Canada Immigrants Who Don’t File Tax Returns In First Year Miss Out On Benefits

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Canada Immigrants Who Don’t File Tax Returns In First Year Miss Out On Benefits
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A study has revealed that those who immigrate to Canada often miss out on benefits they could get from the government because they fail to file their income tax returns in the first year or two after arriving in Canada.

In Tax-Filing Rates Of Newly Landed Immigrants In Canada: Trends And Insights, researchers Tahsin  Mehdi, Ying Gai, Ping Ching Winnie Chan, René Morissette, Jason Raymond, Rubab Arim and Dylan Saunders discovered newly-landed immigrants in Canada sometimes delay filing tax returns as they settle in and so miss out on tax benefits for which they are eligible.

“Providing them with a financial support structure helps ensure that they become contributing members of society, especially at a time when Canada is relying on immigration to address labour supply issues,” note the researchers.

“For example, one of the most accessible benefits available to families with young children is the Canada child benefit, which is a tax-free payment that was introduced in 2016. The child tax benefit is available to all families with children younger than 18 years, as long as parents or guardians file income tax returns.”

In their study, the researchers found that 15 per cent of couples where both spouses were aged 25 to 64 years and had landed in Canada from 2017 to 2019 with children younger than 18 years had not filed T1 income tax returns in their landing year or the following year.


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“Among immigration classes, families whose principal applicant was a refugee had the highest filing rates at 96 per cent, while those whose principal applicant was a Federal Skilled Worker (FSW) had the lowest, at 74 per cent,” reports Statistics Canada.

“Families where the principal applicant had no university degree at landing were more likely to file at 91 per cent than those with a graduate degree at landing at 79 per cent.”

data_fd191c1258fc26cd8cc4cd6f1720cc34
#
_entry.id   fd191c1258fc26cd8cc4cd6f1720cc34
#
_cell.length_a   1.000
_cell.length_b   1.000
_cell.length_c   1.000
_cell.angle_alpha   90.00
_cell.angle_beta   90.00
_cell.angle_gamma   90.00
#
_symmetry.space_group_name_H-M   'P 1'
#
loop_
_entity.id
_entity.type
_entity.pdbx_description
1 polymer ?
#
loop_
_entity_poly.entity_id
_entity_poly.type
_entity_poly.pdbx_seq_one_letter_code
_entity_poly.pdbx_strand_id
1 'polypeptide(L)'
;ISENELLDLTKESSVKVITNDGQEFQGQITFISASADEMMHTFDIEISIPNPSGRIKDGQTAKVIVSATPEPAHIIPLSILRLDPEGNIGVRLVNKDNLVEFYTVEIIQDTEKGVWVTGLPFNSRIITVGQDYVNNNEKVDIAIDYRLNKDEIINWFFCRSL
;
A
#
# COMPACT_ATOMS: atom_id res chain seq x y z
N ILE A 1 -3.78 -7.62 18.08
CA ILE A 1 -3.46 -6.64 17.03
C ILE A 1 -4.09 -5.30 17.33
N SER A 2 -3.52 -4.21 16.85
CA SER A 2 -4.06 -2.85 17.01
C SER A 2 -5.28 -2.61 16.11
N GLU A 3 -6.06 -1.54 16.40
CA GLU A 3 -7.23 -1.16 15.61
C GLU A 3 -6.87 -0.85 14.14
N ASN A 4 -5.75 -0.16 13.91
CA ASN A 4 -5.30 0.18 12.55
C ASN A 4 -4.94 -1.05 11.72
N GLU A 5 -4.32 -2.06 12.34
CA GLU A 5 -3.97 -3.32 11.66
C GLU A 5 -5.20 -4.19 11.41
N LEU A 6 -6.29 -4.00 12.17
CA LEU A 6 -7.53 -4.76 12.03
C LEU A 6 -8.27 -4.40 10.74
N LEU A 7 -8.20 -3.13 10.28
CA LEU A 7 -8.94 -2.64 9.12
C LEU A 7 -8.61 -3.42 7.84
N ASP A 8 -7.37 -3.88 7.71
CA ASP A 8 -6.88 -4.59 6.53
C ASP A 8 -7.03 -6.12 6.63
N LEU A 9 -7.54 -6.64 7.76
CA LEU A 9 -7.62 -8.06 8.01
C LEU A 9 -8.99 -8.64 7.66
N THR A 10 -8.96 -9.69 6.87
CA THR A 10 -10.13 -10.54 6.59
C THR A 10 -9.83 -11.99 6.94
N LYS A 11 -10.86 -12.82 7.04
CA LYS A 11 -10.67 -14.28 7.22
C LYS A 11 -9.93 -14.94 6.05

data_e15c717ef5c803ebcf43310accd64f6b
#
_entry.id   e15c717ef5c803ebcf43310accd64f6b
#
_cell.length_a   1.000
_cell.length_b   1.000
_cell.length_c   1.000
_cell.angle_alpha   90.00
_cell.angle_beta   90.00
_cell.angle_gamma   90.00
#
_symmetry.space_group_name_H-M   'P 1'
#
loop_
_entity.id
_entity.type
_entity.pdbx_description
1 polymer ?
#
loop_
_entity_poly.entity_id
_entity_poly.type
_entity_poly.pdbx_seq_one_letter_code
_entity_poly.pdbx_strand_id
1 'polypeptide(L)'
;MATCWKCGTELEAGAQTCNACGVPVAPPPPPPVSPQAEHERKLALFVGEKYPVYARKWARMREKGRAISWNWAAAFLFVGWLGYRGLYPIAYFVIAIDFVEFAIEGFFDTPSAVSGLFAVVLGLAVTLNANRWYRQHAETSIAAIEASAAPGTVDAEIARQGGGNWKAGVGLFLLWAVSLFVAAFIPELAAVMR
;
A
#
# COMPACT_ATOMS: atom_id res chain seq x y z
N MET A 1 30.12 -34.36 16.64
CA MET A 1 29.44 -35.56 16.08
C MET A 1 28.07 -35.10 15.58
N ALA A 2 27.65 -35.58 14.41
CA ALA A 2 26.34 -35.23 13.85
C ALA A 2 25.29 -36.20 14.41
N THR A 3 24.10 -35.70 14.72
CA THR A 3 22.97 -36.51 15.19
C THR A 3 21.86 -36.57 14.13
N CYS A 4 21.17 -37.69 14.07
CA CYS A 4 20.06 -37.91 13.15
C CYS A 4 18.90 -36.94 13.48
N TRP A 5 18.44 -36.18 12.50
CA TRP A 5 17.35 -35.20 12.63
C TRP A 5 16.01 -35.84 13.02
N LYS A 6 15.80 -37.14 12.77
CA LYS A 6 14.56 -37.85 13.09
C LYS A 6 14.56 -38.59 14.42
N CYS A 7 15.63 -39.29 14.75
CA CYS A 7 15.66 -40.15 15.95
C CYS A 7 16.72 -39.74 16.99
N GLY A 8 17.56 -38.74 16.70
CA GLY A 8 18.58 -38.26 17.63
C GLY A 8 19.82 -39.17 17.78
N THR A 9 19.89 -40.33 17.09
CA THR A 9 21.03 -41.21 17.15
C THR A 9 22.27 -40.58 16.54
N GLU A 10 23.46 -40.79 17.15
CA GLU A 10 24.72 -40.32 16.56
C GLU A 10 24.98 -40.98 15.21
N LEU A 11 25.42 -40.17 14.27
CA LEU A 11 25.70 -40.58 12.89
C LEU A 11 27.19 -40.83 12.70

Access to settlement services, which varies somewhat from province to province and by immigration program may account for some of the differences in the tax filing rate of newly-arrived immigrants.

Refugees More Apt To File Income Tax Returns Than Immigrants Arriving Under The FSW

Refugees, who are the most likely to file income tax reports soon after arriving, are also the only class of immigrants which have access to the Resettlement Assistance Program (RAP).

The researchers suggest more study needs to be done to identify potential beneficiaries of Canadian tax benefits among newly-arrived immigrants – but the study also admits this will not be an easy task.

“Establishing a pool of beneficiaries is not a straightforward process by any means. Some immigrants may move back to their country of origin or get jobs outside Canada, so emigration of immigrants poses a significant challenge,” the researchers note.

“Moreover, international migration has become increasingly fluid and the line between temporary and permanent migration has become blurred … This raises the question of whether to include immigrants who leave Canada as part of the target population of beneficiaries.”

The tax filing rate of newly-arrived immigrants has been improving since the mid-1990s.

“Around 89 per cent of immigrants from the 2017-to-2019 landing cohort filed an income tax return in the year of landing or the year after,” note researchers.

“This is markedly higher than the rate (of 83 per cent) observed for the 1993-to-1996 landing cohort … and marginally higher than the rates observed for most of the subsequent cohorts.”

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Colin Singer is an international acclaimed Canadian immigration lawyer and founder of immigration.ca featured on Wikipedia. Colin Singer is also founding director of the Canadian Citizenship & Immigration Resource Center (CCIRC) Inc. He served as an Associate Editor of ‘Immigration Law Reporter’, the pre-eminent immigration law publication in Canada. He previously served as an executive member of the Canadian Bar Association’s Quebec and National Immigration Law Sections and is currently a member of the Canadian Chapter of the American Immigration Lawyers Association. Colin has twice appeared as an expert witness before Canada’s House of Commons Standing Committee on Citizenship and Immigration. He is frequently recognized as a recommended authority at national conferences sponsored by government and non-government organizations on matters affecting Canada’s immigration and human resource industries. Since 2009, Colin has been a Governor of the Quebec Bar Foundation a non-profit organization committed to the advancement of the profession, and became a lifetime member in 2018.